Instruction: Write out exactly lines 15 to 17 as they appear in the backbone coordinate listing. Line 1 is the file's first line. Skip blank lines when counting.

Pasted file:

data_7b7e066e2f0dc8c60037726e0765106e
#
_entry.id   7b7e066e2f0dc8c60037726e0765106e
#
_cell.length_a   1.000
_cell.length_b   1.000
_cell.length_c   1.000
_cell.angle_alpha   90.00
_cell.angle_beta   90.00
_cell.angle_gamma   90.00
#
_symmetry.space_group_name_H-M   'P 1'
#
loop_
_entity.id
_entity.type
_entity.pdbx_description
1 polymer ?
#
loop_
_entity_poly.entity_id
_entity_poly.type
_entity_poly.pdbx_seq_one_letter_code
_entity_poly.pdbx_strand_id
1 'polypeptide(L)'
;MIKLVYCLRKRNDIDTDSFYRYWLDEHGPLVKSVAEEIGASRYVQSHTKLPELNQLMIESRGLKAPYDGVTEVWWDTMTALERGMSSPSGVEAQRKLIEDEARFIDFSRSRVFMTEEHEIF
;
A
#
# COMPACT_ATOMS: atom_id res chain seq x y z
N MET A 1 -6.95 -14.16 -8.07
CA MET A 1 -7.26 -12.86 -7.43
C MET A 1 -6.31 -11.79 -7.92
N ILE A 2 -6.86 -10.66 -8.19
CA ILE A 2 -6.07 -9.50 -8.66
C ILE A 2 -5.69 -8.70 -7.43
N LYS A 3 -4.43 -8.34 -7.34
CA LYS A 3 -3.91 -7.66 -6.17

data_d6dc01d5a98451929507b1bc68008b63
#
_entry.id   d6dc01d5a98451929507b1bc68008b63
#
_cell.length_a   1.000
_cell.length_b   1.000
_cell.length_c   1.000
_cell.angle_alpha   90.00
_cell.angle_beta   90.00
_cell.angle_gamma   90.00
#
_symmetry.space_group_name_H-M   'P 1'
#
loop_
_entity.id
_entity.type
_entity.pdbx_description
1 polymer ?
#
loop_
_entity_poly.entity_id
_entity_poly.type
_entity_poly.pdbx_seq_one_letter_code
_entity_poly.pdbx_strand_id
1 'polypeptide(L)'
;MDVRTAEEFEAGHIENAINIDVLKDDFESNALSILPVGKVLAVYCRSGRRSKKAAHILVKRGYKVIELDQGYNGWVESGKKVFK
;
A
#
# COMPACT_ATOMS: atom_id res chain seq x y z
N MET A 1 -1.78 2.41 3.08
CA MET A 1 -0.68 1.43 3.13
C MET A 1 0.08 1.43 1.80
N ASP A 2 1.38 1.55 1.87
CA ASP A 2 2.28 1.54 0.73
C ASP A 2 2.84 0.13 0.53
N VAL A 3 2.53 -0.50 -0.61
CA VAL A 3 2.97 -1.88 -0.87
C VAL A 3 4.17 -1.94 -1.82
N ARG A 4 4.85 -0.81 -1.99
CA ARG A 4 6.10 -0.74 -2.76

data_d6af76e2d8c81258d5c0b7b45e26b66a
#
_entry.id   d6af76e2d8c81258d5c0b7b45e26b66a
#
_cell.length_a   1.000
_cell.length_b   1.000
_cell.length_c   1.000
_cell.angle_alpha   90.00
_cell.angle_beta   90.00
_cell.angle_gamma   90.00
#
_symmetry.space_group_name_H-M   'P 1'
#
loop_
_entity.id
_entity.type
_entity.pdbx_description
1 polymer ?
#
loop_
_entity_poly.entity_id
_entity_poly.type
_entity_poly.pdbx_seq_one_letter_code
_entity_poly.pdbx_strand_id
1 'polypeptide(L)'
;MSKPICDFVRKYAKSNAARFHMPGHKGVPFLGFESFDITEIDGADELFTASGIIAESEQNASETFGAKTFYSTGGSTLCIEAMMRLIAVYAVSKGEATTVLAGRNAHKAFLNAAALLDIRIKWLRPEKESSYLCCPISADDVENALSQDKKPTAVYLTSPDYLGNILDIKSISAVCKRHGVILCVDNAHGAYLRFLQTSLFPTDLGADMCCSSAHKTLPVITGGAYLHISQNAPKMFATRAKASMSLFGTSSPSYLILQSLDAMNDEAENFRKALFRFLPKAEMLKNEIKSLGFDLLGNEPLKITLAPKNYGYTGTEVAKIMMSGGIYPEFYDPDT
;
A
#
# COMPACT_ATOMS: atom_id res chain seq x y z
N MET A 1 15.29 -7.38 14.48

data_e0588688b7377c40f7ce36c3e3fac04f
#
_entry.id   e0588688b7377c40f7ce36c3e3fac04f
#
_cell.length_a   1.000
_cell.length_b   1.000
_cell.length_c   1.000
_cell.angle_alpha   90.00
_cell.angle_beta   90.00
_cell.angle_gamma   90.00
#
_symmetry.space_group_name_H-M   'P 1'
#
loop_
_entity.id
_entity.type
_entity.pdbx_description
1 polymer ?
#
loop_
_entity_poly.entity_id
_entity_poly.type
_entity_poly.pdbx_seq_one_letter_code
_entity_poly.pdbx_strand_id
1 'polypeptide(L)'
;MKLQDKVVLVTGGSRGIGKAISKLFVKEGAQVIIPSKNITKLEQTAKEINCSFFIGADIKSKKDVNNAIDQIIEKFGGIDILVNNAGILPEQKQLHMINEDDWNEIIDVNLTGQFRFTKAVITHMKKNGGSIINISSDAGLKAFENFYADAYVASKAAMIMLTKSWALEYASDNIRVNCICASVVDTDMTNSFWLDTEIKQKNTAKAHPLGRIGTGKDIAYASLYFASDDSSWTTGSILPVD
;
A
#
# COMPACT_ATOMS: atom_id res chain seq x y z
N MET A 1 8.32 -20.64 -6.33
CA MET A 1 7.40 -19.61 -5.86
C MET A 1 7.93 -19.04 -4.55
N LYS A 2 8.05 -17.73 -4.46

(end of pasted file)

_entity.id
_entity.type
_entity.pdbx_description